There are neighborhood joints and then there's Pizzetta. Located at 211 23rd St between California and Lake, you'd never notice this place existed. That is until you see all the people congregated outside the storefront. Is it a garage sale, maybe a house party? Nope, just one the best tasting pizza in SF, and for that matter, the US.
Pizzetta is unassuming, there are only four tables inside, three tables outside, four stools at the bar, and a kitchen the size of most SF condos. No waiting area, no credit cards, no large parties, no reservations, no substitutes.
After reading through their website, we decided to call ahead on the wait and arrived around 6:45pm. Note that parking in the Richmond can be hard work. Took me about 10 mins, but others 25 mins. The owner, a charismatic gentlemen with a scruffy face and short curly hair took our name down and within 15 mins sat us at the bar. The interior is a combination storage room, dining area, bar, and kitchen. The real joy are the owners and workers - it's a group of four lads who look like either frat brothers from Cal or musicians appearing at Outsidelands. Really nice fellows, one making the pizzas, one tending to the appetizers and drinks, one at the cash til, and one for the front of house. They took care of the many happy clients wearing shirts made by a regular customer with the words "Pizzetta Attitude" and a photo of the owners.
We started with the special appetizer of the day - artichokes with aioli and butter beans with olive tapenade. Simply amazing and not the type of elevated food you'd expect from a small place like this. The artichokes were freshly cooked through without being rubbery, the aioli was not overpowering (only a small amount on the artichokes), the butter beans were tastefully seasoned, and the olive tapenade was pureed down with chives and kumquats for a tasteful mix. I've never had something like this before and would want to steal this recipe for future house parties. At $7, it's the perfect amount to share without getting too full.
The pizza sizes were about 12", so we decided to order our own rather than share. Sheila opted for the Margherita (tomato sauce, mozzerrella, and basil) and I sought the advice of our waiter. He suggested the San Marzano (san marzano tomato sauce, mascarpone, and wild arugula) because of it's balance. It's great to watch the chef create the pizza right in front of us - from pulling the dough, the drizzling the olive oil, to spreading the sauce, to placing the cheese. After about 15 mins in the electric oven, our food was brought over all the while we were entertained by the wait staff.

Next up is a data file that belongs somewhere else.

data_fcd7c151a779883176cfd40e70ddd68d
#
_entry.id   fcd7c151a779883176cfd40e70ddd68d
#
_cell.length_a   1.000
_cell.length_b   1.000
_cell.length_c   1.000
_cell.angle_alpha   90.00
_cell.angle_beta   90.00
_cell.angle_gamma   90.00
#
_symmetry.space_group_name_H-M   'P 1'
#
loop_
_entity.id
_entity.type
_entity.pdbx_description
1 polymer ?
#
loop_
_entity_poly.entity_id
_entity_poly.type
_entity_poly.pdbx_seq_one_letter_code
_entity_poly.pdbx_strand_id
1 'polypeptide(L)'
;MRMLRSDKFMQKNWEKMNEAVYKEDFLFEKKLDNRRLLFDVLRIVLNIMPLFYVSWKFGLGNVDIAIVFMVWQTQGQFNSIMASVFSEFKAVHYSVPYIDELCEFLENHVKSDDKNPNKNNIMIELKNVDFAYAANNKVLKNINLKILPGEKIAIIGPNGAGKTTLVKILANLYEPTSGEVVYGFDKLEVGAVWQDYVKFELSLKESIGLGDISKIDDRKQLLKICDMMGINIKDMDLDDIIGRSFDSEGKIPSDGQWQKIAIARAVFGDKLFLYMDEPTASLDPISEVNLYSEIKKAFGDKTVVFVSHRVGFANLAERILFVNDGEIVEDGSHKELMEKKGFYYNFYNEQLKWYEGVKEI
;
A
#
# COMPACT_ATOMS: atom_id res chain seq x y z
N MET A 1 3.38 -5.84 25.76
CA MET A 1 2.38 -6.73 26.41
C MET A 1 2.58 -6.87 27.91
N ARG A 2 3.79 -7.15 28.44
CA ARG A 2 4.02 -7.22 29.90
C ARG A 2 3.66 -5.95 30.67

Sheila's pizza looked fantastic; the owner calling it food porn when I took the below picture. It was well done Margherita with a twist of basil pureed with olive oil rather than fresh. The thin crust was a true flour crust flavor without any seasoning. Sheila loved the fact that the crust was not burnt, which is what tends to happen in coal or wood-fired ovens. The sauce was mildly sweet and the cheese was fresh as can be. Sheila is not one to finish her entree - no problem this time which says enough.
The owner brought out the San Marzano followed by the comment - he (the waiter) fooled you into picked this one, huh? I knew it would be good at that point. The crust was similar to Sheila's; the flour flavor was not masked by anything. My sauce, however, had the kick of chilly flakes, which is what I was looking for. The pizza needed this because I was expecting the mascarpone would overpower this dish on the sweet side - it was not. I loved the richness and subtle tones of this cheese. The arugula (simply tossed in salt, pepper, olive oil) was layed fresh on top - great to pick off and eat on its own. I caned that pizza in no time.
For dessert, we chose a goat cheese tart with candied kumquats - another recommendation of our waiter. The only way to describe it is like a cheesecake - but so much better. The crust had a nice butter flavor, the mildly sweetened goat cheese was much lighter than cheesecake, the kumquats were like a candied circuit provide a nice kick of sweetness.
Pizzetta would definitely be our version of Gialina's if we lived in the Richmond. It has the loyal clientele, personable wait staff, amazing food, and local SF charm. If it weren't so small, we would take all our out of town guest here (to join Papalotes, Slanted Door, & Tartine Bakery). Sheila even wanted to go back the next day! Go to Pizzetta, brave the wait - it's worthy of the rave reviews in the SF Chronicle, Sunset Magazine, and Zagat.